On Friday, I shared the story of the President of the Quaker College during the Vietnam War. He was about to practice adaptive confidence by confronting two groups of students who were planning a protest at the flagpole that might lead to violence.
As the president was interviewed about this story he appeared to be a strong-minded man. Yet as he came to this moment in the story (where he left his office, not knowing what he would do) he begins to weep. He says that as he arrived on the tumultuous scene, he heard a voice say to him, “Tell them to wash the flag.”
He turned to the demonstrators and said, “Why don’t you get a box of detergent and a bucket of water and wash the flag. Then when it’s clean, run it back up the flagpole.” Both the demonstrators and the football players found this to be an acceptable option. The flag was washed and put back up.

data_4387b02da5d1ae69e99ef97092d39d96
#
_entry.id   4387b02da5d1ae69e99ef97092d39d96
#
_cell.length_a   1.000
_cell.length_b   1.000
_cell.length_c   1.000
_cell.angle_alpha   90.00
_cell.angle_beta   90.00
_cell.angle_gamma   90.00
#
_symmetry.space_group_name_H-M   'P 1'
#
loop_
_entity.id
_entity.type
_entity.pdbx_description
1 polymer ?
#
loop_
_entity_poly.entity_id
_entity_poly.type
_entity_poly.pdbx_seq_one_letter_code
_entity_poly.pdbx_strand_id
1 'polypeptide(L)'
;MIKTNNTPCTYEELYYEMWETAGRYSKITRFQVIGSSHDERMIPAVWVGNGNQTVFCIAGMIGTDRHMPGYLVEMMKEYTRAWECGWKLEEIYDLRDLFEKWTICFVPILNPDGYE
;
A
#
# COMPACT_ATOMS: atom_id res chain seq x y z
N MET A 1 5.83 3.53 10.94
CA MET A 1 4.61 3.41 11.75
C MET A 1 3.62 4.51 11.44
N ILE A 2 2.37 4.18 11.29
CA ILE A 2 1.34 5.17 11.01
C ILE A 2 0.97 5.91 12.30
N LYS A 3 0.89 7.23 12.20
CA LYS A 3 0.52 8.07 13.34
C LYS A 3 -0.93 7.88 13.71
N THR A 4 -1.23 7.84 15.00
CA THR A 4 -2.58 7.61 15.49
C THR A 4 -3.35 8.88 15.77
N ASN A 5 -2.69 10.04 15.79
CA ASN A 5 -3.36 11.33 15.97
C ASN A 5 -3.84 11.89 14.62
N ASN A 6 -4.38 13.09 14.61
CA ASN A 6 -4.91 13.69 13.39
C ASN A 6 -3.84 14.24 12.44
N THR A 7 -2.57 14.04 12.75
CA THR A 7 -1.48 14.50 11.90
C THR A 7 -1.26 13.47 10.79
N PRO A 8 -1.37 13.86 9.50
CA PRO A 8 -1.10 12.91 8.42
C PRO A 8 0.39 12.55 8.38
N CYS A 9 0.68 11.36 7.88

This was one of those moments of inspiration that often occur when we are in the state of authentic engagement and are moving forward in adaptive confidence. The initiator or leader articulates an image that transcends differences. It is a moment of extraordinary impact. But where does the key idea come from? It comes from outside the conscious mind. The president hears a voice in his head. At that moment, he knows he is connected to something greater than himself. He knows that greatness in not “in us but through us.” That is the reason for the tears when he tells the story. When we experience that flow of revelatory greatness, the memory moves us even years afterward. When such greatness flows through us, we tend to become an instrument of integration and oneness. The extraordinary person integrates that which is differentiated. In this case, the image of the flag needing washing lifts the conflicted actors toward a more integrated and complex way of seeing and being. They too have a transformational experience.